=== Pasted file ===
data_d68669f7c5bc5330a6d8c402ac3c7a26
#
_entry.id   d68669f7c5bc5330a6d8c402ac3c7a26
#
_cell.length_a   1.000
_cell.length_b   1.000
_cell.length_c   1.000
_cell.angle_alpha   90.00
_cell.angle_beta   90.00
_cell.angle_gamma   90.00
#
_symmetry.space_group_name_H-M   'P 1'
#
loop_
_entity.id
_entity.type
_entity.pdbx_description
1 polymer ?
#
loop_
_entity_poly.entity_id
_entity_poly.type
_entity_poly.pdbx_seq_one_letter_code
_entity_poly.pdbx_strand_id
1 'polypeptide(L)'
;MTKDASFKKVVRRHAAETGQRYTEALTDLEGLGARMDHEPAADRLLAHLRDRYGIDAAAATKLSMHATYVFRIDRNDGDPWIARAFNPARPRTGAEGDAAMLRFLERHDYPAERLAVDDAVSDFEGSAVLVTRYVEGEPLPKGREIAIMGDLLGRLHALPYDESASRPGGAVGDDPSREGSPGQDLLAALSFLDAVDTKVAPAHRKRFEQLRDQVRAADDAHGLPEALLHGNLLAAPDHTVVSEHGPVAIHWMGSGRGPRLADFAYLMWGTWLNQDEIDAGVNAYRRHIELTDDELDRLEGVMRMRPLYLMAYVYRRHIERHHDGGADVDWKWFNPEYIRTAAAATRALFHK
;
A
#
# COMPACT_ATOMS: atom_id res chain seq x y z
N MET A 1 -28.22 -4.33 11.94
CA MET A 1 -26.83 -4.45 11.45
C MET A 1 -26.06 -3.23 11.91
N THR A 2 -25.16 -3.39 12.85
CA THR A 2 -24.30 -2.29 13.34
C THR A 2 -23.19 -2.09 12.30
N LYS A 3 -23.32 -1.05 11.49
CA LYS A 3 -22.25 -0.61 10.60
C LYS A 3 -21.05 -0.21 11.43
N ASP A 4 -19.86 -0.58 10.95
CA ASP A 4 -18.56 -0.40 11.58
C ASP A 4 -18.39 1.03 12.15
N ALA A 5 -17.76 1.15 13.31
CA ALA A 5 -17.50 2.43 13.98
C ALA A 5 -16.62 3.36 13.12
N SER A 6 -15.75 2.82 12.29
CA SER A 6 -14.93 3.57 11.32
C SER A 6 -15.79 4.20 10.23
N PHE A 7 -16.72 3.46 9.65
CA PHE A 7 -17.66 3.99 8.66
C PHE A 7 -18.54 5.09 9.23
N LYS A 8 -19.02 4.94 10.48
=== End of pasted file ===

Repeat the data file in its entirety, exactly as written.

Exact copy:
data_d68669f7c5bc5330a6d8c402ac3c7a26
#
_entry.id   d68669f7c5bc5330a6d8c402ac3c7a26
#
_cell.length_a   1.000
_cell.length_b   1.000
_cell.length_c   1.000
_cell.angle_alpha   90.00
_cell.angle_beta   90.00
_cell.angle_gamma   90.00
#
_symmetry.space_group_name_H-M   'P 1'
#
loop_
_entity.id
_entity.type
_entity.pdbx_description
1 polymer ?
#
loop_
_entity_poly.entity_id
_entity_poly.type
_entity_poly.pdbx_seq_one_letter_code
_entity_poly.pdbx_strand_id
1 'polypeptide(L)'
;MTKDASFKKVVRRHAAETGQRYTEALTDLEGLGARMDHEPAADRLLAHLRDRYGIDAAAATKLSMHATYVFRIDRNDGDPWIARAFNPARPRTGAEGDAAMLRFLERHDYPAERLAVDDAVSDFEGSAVLVTRYVEGEPLPKGREIAIMGDLLGRLHALPYDESASRPGGAVGDDPSREGSPGQDLLAALSFLDAVDTKVAPAHRKRFEQLRDQVRAADDAHGLPEALLHGNLLAAPDHTVVSEHGPVAIHWMGSGRGPRLADFAYLMWGTWLNQDEIDAGVNAYRRHIELTDDELDRLEGVMRMRPLYLMAYVYRRHIERHHDGGADVDWKWFNPEYIRTAAAATRALFHK
;
A
#
# COMPACT_ATOMS: atom_id res chain seq x y z
N MET A 1 -28.22 -4.33 11.94
CA MET A 1 -26.83 -4.45 11.45
C MET A 1 -26.06 -3.23 11.91
N THR A 2 -25.16 -3.39 12.85
CA THR A 2 -24.30 -2.29 13.34
C THR A 2 -23.19 -2.09 12.30
N LYS A 3 -23.32 -1.05 11.49
CA LYS A 3 -22.25 -0.61 10.60
C LYS A 3 -21.05 -0.21 11.43
N ASP A 4 -19.86 -0.58 10.95
CA ASP A 4 -18.56 -0.40 11.58
C ASP A 4 -18.39 1.03 12.15
N ALA A 5 -17.76 1.15 13.31
CA ALA A 5 -17.50 2.43 13.98
C ALA A 5 -16.62 3.36 13.12
N SER A 6 -15.75 2.82 12.29
CA SER A 6 -14.93 3.57 11.32
C SER A 6 -15.79 4.20 10.23
N PHE A 7 -16.72 3.46 9.65
CA PHE A 7 -17.66 3.99 8.66
C PHE A 7 -18.54 5.09 9.23
N LYS A 8 -19.02 4.94 10.48